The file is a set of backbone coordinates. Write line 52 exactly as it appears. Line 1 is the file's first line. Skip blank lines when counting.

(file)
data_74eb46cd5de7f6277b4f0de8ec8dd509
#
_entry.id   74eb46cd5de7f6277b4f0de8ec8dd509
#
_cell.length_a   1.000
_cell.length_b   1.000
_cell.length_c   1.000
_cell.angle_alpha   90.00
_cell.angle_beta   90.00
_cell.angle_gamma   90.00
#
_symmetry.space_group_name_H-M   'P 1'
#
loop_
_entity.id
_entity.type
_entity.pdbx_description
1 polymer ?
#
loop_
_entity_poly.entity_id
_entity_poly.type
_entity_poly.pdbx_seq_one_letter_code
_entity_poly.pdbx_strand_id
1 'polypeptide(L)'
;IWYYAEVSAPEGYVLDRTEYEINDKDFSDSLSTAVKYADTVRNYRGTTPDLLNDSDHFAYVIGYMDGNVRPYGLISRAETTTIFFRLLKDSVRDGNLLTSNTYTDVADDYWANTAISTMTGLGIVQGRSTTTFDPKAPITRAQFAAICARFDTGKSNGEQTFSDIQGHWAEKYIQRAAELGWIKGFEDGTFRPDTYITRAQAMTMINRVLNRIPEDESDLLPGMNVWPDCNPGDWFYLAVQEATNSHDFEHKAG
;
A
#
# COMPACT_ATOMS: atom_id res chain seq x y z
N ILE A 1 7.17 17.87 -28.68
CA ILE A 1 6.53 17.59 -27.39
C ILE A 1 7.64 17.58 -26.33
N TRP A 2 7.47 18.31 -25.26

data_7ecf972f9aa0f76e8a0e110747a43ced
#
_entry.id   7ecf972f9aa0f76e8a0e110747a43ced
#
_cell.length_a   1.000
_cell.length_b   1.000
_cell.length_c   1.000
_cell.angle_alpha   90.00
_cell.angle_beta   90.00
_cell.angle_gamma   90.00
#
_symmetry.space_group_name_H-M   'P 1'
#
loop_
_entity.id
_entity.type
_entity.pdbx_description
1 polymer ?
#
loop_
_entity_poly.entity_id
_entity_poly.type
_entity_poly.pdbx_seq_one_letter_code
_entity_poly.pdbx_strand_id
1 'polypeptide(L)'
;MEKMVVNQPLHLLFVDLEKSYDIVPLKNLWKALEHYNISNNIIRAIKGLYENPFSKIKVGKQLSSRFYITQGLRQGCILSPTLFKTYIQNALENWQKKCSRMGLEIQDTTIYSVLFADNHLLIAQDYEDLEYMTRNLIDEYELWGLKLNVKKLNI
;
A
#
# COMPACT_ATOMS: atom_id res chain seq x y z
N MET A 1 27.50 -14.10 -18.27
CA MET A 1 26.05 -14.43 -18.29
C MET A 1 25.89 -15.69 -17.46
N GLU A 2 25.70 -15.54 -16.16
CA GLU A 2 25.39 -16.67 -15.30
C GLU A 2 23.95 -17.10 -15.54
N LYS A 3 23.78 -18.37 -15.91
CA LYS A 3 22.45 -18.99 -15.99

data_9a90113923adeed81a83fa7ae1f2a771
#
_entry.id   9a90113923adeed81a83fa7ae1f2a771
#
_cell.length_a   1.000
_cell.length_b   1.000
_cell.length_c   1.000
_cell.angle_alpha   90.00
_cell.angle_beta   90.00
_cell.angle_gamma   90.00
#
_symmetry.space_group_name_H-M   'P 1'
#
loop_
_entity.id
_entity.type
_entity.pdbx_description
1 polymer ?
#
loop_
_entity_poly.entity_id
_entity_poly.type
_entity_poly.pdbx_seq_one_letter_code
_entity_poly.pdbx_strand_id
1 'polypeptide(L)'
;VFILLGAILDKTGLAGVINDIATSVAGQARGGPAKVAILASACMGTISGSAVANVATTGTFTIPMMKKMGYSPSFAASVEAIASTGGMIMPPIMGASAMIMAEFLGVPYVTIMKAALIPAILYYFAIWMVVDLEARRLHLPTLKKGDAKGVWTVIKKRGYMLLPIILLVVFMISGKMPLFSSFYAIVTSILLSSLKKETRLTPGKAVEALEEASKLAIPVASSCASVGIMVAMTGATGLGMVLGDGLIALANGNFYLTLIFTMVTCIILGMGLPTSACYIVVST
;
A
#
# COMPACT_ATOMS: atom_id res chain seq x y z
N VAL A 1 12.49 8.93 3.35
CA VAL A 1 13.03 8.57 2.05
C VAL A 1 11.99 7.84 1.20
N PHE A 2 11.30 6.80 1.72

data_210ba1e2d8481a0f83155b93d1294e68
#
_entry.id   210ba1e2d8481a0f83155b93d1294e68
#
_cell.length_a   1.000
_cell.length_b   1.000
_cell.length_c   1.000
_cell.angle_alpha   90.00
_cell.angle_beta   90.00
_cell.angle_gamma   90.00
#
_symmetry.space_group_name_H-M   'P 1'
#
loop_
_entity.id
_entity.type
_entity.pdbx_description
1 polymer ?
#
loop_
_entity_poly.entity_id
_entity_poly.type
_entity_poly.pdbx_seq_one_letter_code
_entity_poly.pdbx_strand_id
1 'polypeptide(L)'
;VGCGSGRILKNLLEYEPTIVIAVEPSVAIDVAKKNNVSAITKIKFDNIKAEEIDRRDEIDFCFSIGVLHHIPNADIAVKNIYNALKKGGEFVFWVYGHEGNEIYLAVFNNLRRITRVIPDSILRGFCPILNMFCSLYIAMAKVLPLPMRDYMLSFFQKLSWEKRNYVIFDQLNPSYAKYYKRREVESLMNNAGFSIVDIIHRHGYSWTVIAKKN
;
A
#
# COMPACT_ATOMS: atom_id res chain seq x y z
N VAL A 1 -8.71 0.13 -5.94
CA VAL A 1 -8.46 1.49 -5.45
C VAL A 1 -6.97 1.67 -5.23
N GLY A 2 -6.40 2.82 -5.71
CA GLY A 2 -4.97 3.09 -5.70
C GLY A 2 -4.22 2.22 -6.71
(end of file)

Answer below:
1 polymer ?